If I were in charge of Canada, February 22nd, birthday of one Mr. Morley Callaghan, would be a national holiday.
As the only thing I am in charge of is a little corner of the universe in a little bookstore, I will have to sit here, chin in hand, and ponder the greatness of one of my favourite canuck authors.
Morley Callaghan would have been 100 years old today. And what a jam-packed century he would have had. He already filled more than a lifetime usually allots in the first fifty years. His best writing was done when he was young, his greatest adventures played out mighty early, and all of his literary flings and acclaims came at a young age.
Yes, I have romanticized Morley's early years, what with their splash of Parisian panache ( and what with his clobbering of Ernest Hemingway---- don't make me get into the climax of That Summer in Paris as a Canadian literary metaphor again ), but he defines a golden age of sorts for me. I envision him wandering aimlessly around 1920's Toronto---every snippet of his life reading out of the pages of his novel, A Varsity Story. I imagine him, as I often was, curled up in one of the red leather chairs of the Hart House Library at U of T and looking over the courtyards and spires, slightly interrupted by the pealing of the tower bell.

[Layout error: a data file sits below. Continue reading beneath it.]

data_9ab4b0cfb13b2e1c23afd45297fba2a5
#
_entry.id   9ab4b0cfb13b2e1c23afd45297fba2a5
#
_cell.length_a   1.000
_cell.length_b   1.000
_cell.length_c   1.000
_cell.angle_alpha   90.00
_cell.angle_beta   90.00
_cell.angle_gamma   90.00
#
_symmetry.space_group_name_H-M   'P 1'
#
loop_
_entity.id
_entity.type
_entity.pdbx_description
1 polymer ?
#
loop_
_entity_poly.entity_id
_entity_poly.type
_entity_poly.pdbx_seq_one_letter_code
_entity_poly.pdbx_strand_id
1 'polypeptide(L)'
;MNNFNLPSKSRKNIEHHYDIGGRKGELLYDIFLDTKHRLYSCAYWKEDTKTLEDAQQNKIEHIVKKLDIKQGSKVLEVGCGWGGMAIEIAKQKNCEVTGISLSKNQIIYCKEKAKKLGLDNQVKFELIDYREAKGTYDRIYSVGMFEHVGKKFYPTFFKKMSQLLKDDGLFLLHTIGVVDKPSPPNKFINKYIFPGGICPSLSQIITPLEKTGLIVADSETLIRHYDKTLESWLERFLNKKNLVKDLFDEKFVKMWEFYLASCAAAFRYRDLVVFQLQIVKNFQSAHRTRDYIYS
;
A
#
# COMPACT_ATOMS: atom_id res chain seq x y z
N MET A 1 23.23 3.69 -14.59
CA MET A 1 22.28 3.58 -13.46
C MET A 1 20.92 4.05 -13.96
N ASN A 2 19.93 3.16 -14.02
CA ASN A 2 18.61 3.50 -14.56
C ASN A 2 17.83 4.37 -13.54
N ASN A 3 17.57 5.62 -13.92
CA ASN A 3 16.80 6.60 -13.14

And then, there is Paris and Morley's dappling into the lives of the Literary Elite. He defines Paris for me. Whenever I think of it with its dazzling life, parties and pizazz, I rarely think of anything I did not read of in the pages of Callaghan's autobiography. Forget We Were all so Young or A Movable Feast. Canadians had their own agent in the flapper years!
Further, my personal conceptions of Fitzgerald, James Joyce and ( especially ) Hemingway, are solely accumulated from Callaghan's perspective. Far be it for me to take anyone else's word on how these literary giants were. Morley Callaghan's word is the definitive one.
Finally, there is the sense of melancholy I feel when I leaf through his brilliant short stories ( soaked in Catholic consciousness and always sewn together with bittersweet nostalgia) and re-read his colourful memoir. I pine for his life lost as if I personally had lived it.
What an author is that who paints life so acutely you feel its triumphs and travails!
Tonight I am at a dinner celebrating Callaghan with a speaker who knows his works more intimately than any of his many admirers could hope for. I am excited and invigorated and anxious to experience That Summer once more.